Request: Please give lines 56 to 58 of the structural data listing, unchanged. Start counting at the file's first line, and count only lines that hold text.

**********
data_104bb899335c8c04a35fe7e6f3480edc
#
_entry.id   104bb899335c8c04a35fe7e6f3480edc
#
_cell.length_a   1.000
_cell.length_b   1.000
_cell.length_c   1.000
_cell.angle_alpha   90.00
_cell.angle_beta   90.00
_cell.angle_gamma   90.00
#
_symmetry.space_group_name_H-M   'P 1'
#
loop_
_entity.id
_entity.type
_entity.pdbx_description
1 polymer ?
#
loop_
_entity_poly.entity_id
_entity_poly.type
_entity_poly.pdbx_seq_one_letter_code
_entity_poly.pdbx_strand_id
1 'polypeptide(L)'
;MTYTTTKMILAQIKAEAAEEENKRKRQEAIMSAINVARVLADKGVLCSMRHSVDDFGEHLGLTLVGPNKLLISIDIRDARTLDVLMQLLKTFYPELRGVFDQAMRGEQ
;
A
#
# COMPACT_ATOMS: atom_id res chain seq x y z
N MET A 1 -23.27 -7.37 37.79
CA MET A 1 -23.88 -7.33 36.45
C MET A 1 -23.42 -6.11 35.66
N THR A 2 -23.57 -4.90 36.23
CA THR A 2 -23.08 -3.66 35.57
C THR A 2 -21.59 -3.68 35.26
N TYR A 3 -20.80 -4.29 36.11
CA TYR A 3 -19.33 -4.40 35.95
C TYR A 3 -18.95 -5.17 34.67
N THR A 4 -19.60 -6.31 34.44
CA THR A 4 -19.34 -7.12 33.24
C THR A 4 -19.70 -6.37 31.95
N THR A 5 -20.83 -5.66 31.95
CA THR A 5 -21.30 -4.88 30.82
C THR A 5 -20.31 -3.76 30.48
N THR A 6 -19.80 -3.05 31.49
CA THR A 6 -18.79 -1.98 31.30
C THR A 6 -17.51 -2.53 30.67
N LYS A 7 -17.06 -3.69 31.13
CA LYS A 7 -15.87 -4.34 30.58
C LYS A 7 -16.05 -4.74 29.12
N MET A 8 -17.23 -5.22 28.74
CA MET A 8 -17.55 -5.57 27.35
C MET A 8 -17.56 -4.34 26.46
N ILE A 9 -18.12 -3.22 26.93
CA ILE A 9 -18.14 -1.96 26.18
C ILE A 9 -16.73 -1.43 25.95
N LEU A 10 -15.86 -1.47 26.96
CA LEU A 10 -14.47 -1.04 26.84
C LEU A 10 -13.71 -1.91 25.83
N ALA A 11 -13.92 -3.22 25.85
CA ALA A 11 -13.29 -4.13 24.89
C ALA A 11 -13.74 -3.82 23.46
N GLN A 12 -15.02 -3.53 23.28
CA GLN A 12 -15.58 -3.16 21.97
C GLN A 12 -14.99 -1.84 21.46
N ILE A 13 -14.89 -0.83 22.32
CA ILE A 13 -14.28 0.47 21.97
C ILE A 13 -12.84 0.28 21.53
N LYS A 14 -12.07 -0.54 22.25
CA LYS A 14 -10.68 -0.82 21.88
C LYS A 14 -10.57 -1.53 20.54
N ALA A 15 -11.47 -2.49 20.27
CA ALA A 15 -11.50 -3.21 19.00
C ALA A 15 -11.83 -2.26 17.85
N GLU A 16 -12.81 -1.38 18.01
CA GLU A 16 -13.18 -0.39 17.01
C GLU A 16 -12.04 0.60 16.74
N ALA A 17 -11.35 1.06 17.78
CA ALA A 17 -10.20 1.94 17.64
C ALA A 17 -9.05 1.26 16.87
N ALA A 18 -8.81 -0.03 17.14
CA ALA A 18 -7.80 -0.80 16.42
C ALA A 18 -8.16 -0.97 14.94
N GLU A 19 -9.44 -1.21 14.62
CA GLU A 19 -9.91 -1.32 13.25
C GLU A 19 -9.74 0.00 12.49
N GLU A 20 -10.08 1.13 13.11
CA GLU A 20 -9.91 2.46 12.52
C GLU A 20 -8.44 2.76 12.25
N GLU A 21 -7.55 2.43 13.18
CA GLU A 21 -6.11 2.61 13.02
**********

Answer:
CA ILE A 9 -18.14 -1.96 26.18
C ILE A 9 -16.73 -1.43 25.95
N LEU A 10 -15.86 -1.47 26.96